To shamelessly copy and paste from his very fine website, where you can admire a wealth of his other work: Cian O’Neill is an Irish painter, writer and graduate of Chelsea College of Arts School of Painting. Previous to Chelsea College, he studied at Central Saint Martins. He was selected for Futuremap, the University of the Arts New Graduates Show and short-listed for the Catlin Arts prize. [His] work is influenced by, amongst others, Max Ernst, Rembrandt van Rijn, Willem van Aelst, Francisco Zurbarán, Francisco Goya, Diego Velázquez, Matthias Grünewald, Jean Ingres, Michelangelo da Caravaggio and Michelangelo Buonarroti.
That’s the paintings taken care of, then. The music will be supplied by no-doubt equally visceral live sets from the ever-excellent Brood MA, the redoubtable Yearning Kru, and the really rather splendid Joane Skyler, who’s recent ‘Orz Side 1′ for NTS Radio contained some of the dirtiest bass I’ve heard in a good while. And not forgetting Mark Barrett (though I can’t seem to find a decent hyperlink to regale you with!) and myself. I’m a huge fan of Cian’s work and Brood Ma and Yearning Kru are old friends, so it should be an amazing night. For those of you who insist on such things, there’s also a Facebook events page. And it’s FREE! What more could you insist on, for heaven’s sake?
See you there, then. At the moment I have absolutely no idea what I shall be playing, so I’m hoping to surprise us both. Possibly not Ant and Dec…
Good evening, citizens of Earth. Presenting the first episode of my new miniseries ‘Looking Good, Feeling Great’ for Resonance FM!
Join Robin The Fog as he digs up a plethora of inspirational, aspirational and instructional recordings of highly dubious vintage and embarks on a cut-and-paste odyssey that is by turns amusing, absurd and, on at least one occasion, almost unbearable. Essential listening for adolescent salespeople seeking holiness or anyone trying to give up smoking on the moon.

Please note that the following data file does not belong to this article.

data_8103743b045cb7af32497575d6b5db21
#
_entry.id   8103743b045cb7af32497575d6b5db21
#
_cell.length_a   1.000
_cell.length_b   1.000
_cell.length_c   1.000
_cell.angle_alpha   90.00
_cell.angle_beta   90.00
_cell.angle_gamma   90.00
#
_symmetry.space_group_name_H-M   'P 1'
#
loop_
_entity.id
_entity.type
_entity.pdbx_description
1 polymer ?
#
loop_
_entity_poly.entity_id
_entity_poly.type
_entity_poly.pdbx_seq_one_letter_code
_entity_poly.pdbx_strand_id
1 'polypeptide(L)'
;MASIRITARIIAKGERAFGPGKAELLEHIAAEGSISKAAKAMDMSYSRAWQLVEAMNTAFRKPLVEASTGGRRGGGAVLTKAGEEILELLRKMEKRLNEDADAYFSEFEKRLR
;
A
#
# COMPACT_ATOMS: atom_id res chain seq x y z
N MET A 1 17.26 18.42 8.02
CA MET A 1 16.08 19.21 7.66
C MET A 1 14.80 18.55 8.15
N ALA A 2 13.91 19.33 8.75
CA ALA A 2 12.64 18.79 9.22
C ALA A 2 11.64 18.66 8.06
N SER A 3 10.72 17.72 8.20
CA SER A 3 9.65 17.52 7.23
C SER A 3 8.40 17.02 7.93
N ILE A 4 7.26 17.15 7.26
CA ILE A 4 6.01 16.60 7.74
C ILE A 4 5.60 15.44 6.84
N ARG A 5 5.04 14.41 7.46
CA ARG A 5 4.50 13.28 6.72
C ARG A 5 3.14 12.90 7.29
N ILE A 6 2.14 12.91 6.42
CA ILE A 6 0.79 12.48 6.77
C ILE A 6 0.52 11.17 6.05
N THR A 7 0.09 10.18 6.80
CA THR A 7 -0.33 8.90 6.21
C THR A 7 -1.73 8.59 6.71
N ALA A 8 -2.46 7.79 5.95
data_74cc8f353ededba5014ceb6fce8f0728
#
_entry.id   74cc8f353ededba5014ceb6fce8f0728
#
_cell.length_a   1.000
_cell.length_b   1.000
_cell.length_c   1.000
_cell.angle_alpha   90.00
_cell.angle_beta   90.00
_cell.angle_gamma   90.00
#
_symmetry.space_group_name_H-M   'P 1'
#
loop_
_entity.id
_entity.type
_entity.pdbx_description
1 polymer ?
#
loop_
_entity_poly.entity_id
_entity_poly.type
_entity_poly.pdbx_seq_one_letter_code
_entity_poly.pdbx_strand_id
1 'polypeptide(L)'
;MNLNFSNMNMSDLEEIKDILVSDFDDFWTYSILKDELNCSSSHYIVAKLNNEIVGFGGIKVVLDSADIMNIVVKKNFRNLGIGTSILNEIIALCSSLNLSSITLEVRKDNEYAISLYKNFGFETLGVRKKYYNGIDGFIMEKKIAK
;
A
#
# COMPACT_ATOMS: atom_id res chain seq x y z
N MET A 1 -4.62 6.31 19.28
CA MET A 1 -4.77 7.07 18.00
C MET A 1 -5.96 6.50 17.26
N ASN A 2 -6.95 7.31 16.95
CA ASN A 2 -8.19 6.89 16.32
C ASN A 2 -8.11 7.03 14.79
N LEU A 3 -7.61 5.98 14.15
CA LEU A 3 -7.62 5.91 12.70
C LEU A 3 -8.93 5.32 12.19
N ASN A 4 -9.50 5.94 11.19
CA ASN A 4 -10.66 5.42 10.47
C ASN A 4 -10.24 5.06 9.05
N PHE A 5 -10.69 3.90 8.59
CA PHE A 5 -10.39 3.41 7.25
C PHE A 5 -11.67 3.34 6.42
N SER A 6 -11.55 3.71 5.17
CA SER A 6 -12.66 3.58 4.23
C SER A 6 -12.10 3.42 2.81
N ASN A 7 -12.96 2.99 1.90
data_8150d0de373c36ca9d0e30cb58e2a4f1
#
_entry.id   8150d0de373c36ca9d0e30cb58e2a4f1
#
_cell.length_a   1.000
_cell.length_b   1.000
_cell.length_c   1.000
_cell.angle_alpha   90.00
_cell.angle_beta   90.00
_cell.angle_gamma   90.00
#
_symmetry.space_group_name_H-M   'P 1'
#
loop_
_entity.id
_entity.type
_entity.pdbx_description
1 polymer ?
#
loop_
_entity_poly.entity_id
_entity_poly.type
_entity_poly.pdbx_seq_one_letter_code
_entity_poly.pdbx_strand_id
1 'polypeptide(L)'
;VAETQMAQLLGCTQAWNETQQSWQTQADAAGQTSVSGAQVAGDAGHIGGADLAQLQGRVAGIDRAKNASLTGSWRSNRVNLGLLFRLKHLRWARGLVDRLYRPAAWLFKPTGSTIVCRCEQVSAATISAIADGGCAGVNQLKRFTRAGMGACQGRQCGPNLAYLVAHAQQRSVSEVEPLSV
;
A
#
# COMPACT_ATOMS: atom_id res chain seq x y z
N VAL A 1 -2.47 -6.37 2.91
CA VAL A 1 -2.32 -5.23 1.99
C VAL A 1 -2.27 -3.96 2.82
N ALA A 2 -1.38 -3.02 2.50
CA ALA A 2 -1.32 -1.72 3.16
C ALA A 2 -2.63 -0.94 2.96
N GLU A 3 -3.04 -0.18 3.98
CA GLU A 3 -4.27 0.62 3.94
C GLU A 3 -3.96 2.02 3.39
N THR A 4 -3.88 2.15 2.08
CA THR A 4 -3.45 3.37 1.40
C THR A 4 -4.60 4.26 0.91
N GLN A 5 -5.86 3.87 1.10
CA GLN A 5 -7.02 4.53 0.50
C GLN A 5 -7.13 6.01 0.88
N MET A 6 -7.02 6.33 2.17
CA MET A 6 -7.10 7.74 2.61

Episode 1 – What A Space Ovation!
For this first adventure our hero Bob (and a girl called Betty) journey to the moon in the futuristic year of 1985, the first human being under the age of 21 (and the first woman – Betty, not Bobby) to ever travel so far without parental supervision. On their way they eat some strange peaches, take a nap, dream of a horse from the West Country playing party games, listen to the hooting of space owls, learn about Hydrogen and, upon arrival, attend a lunar rave where they dance to a psychedelic version of ‘Greensleeves’. Worth a listen just to find out what happens when a crowd of scientists and technicians ‘go wild’…
Significant portions of this programme were culled from the 1965 Happy House LP shown above. Other excerpts were taken from ‘The Space Alphabet’ (with thanks to DJ Food for the tip-off), Vera Gray and Desmond Briscoe’s ‘Listen, Move And Dance No.4 – Moving Percussion And Electronic Sound Pictures’, something called ‘Ideas 2′ (which I can’t tell you anything about as I don’t have the sleeve in front of me), an US 7″ from the early 1960s that somehow manages to confuse space travel with home insurance and ‘Party Time With Alphonse’, although the less said about that, the better.
Close your faceplate and blast right off here:
(Or follow this link for the download)